“They pointed at my genitals and said you have a penis, therefore you are going to be treated as a man,” Cruz said. “Then I stepped back and I was like, ‘No, I am a trans woman, and I want to be treated as a woman.’”

When Bucci arrived at TGK, she said officers also began to question her womanhood. After her mugshot was taken, she said a female corrections officer took off Bucci’s face mask she wore to prevent spread of COVID-19 and began inspecting her features. The guard asked Bucci why her voice was so deep for a woman.

Bucci was taken to the female ward of the jail to undress in private. She asked the officer if she could keep her underwear on because they are special undergarments meant for tucking her genitalia.

Bucci said the officer then said “I knew it, I could tell by your voice. That’s what I was looking for.”

Guards at TGK told Cruz she would have to sit in the holding area with men, which she refused to do. Cruz had to sign paperwork stating that she identified as a woman and was then allowed to sit in the holding area with other women.

“If I wouldn’t have spoken up,” Cruz said, “I would have been held with the men and that would have made me feel so unsafe and so uncomfortable.”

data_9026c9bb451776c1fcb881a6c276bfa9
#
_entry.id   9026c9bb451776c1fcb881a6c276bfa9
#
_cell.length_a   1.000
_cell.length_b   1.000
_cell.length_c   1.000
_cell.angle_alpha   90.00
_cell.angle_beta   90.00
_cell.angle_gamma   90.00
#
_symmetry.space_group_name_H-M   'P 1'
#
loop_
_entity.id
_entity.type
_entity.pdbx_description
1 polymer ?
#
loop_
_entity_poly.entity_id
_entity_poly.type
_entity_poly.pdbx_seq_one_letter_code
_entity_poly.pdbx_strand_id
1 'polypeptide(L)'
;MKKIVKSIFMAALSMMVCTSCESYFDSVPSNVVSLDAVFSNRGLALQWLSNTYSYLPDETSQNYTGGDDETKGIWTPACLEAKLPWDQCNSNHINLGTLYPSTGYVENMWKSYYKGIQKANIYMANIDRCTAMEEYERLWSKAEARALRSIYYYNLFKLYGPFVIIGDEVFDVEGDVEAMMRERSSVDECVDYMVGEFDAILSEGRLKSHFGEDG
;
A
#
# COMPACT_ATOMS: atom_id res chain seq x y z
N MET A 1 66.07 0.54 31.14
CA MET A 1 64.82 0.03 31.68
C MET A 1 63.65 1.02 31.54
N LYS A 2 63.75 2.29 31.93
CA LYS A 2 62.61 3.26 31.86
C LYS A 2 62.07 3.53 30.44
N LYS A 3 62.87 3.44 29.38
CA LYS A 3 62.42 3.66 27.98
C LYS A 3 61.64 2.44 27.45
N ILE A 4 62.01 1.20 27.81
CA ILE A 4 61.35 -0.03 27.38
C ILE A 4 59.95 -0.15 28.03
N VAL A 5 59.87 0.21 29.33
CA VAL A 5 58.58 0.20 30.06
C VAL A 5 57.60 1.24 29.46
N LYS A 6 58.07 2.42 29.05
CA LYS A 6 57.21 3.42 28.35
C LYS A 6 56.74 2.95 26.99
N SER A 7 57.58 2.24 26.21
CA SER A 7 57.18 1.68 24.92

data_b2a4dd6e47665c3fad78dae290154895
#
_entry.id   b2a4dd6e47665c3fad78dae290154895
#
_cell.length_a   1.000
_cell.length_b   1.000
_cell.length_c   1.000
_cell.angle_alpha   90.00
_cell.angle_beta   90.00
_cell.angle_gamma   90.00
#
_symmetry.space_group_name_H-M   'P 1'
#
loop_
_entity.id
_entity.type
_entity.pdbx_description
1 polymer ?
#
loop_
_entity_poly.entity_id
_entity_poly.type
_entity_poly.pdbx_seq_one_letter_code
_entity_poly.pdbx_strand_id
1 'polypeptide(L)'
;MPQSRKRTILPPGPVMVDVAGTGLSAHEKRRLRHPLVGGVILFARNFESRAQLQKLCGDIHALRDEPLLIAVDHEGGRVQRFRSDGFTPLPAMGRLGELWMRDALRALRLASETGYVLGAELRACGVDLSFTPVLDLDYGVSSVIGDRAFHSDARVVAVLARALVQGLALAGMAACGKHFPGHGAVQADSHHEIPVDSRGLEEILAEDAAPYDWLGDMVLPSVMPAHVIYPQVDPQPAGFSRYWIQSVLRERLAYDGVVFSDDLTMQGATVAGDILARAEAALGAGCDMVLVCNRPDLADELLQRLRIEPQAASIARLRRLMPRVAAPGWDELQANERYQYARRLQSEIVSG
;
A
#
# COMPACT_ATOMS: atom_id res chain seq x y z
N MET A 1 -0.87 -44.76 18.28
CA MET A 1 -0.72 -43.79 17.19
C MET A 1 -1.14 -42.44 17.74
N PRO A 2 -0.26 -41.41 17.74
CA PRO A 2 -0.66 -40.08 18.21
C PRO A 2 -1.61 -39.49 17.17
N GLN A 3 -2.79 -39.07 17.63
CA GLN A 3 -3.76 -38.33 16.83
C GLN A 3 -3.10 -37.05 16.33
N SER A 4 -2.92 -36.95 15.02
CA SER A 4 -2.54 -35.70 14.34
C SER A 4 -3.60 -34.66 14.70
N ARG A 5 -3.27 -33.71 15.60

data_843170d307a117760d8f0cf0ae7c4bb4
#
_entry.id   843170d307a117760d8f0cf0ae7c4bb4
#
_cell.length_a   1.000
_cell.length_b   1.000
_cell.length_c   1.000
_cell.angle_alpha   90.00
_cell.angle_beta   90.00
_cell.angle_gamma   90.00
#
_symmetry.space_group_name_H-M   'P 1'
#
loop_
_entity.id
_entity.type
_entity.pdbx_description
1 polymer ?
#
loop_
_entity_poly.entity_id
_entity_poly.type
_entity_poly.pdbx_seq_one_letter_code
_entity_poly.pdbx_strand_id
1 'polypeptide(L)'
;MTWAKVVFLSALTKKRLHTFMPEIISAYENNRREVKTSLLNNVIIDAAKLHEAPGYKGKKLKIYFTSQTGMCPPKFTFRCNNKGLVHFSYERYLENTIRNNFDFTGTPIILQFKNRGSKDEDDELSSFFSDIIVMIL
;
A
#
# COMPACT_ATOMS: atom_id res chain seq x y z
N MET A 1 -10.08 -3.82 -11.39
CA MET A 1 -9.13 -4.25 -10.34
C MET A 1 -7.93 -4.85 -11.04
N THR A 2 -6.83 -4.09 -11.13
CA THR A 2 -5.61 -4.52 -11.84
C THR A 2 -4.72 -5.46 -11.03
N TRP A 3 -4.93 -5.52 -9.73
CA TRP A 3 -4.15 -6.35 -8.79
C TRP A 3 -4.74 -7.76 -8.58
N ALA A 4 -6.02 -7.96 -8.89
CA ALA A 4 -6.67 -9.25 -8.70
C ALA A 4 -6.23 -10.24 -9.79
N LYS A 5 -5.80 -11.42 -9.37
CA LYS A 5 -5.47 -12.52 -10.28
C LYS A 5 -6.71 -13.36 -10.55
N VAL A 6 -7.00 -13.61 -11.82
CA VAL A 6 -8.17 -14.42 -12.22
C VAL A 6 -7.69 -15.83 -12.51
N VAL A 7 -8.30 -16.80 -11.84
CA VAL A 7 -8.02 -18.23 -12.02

While Cruz has not changed her sex on legal documents such as her driver license, Bucci has gone through the legal process of changing her gender.

But after Bucci had already filled out intake forms, a corrections officer said they would change it all to state that she was a man. She told the officers she legally was female and that her license proved that, but to no avail. This paperwork change is reflected in the charges filed against Bucci — in the criminal case docket for her charges online, Bucci is listed as male.

“I am disgusted with how they handle things,” Bucci said. “They have no standard for trans people. To get your sex marker changed, to be considered to have had a sex change, you either have to get surgery done or you have to be on hormone therapy for a few years. So who taught them, who trained them?”

After being held with women for a period of time, Bucci was told by a guard to go and sit with men. She declined. Then, she said a guard said to her: “You are trans, you have a dick, you’re still a man. You have not cut it off, so you are still a man, until you remove that you are a man.”